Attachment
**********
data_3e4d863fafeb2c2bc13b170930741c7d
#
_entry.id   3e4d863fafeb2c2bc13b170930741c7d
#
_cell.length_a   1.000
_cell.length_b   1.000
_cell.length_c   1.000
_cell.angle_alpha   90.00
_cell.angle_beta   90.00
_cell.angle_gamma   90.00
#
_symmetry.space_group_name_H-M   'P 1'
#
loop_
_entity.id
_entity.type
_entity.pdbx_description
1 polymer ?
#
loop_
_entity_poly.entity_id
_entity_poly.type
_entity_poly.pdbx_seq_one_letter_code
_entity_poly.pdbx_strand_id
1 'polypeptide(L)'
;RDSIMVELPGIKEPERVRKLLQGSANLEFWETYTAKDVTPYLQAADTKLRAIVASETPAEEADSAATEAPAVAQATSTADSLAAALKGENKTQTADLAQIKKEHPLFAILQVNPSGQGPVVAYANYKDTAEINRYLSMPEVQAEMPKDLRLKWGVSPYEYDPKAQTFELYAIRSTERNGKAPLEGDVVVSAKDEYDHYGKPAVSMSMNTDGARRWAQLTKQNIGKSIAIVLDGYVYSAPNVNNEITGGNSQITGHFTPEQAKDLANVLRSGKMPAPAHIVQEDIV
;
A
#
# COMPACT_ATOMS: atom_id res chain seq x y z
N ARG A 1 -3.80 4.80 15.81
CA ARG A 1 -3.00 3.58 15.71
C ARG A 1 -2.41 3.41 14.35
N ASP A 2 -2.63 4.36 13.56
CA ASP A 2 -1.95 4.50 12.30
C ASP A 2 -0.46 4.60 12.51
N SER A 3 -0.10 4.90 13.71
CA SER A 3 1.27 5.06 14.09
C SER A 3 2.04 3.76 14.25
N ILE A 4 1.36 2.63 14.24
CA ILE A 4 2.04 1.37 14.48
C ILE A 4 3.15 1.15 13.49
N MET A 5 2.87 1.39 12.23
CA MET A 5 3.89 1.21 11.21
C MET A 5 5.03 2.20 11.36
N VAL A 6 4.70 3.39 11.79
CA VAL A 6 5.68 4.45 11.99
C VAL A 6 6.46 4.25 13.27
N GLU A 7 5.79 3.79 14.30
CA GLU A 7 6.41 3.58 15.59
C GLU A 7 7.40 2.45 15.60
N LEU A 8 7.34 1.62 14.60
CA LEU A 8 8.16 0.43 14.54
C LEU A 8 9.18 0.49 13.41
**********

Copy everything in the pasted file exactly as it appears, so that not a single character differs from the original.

data_3e4d863fafeb2c2bc13b170930741c7d
#
_entry.id   3e4d863fafeb2c2bc13b170930741c7d
#
_cell.length_a   1.000
_cell.length_b   1.000
_cell.length_c   1.000
_cell.angle_alpha   90.00
_cell.angle_beta   90.00
_cell.angle_gamma   90.00
#
_symmetry.space_group_name_H-M   'P 1'
#
loop_
_entity.id
_entity.type
_entity.pdbx_description
1 polymer ?
#
loop_
_entity_poly.entity_id
_entity_poly.type
_entity_poly.pdbx_seq_one_letter_code
_entity_poly.pdbx_strand_id
1 'polypeptide(L)'
;RDSIMVELPGIKEPERVRKLLQGSANLEFWETYTAKDVTPYLQAADTKLRAIVASETPAEEADSAATEAPAVAQATSTADSLAAALKGENKTQTADLAQIKKEHPLFAILQVNPSGQGPVVAYANYKDTAEINRYLSMPEVQAEMPKDLRLKWGVSPYEYDPKAQTFELYAIRSTERNGKAPLEGDVVVSAKDEYDHYGKPAVSMSMNTDGARRWAQLTKQNIGKSIAIVLDGYVYSAPNVNNEITGGNSQITGHFTPEQAKDLANVLRSGKMPAPAHIVQEDIV
;
A
#
# COMPACT_ATOMS: atom_id res chain seq x y z
N ARG A 1 -3.80 4.80 15.81
CA ARG A 1 -3.00 3.58 15.71
C ARG A 1 -2.41 3.41 14.35
N ASP A 2 -2.63 4.36 13.56
CA ASP A 2 -1.95 4.50 12.30
C ASP A 2 -0.46 4.60 12.51
N SER A 3 -0.10 4.90 13.71
CA SER A 3 1.27 5.06 14.09
C SER A 3 2.04 3.76 14.25
N ILE A 4 1.36 2.63 14.24
CA ILE A 4 2.04 1.37 14.48
C ILE A 4 3.15 1.15 13.49
N MET A 5 2.87 1.39 12.23
CA MET A 5 3.89 1.21 11.21
C MET A 5 5.03 2.20 11.36
N VAL A 6 4.70 3.39 11.79
CA VAL A 6 5.68 4.45 11.99
C VAL A 6 6.46 4.25 13.27
N GLU A 7 5.79 3.79 14.30
CA GLU A 7 6.41 3.58 15.59
C GLU A 7 7.40 2.45 15.60
N LEU A 8 7.34 1.62 14.60
CA LEU A 8 8.16 0.43 14.54
C LEU A 8 9.18 0.49 13.41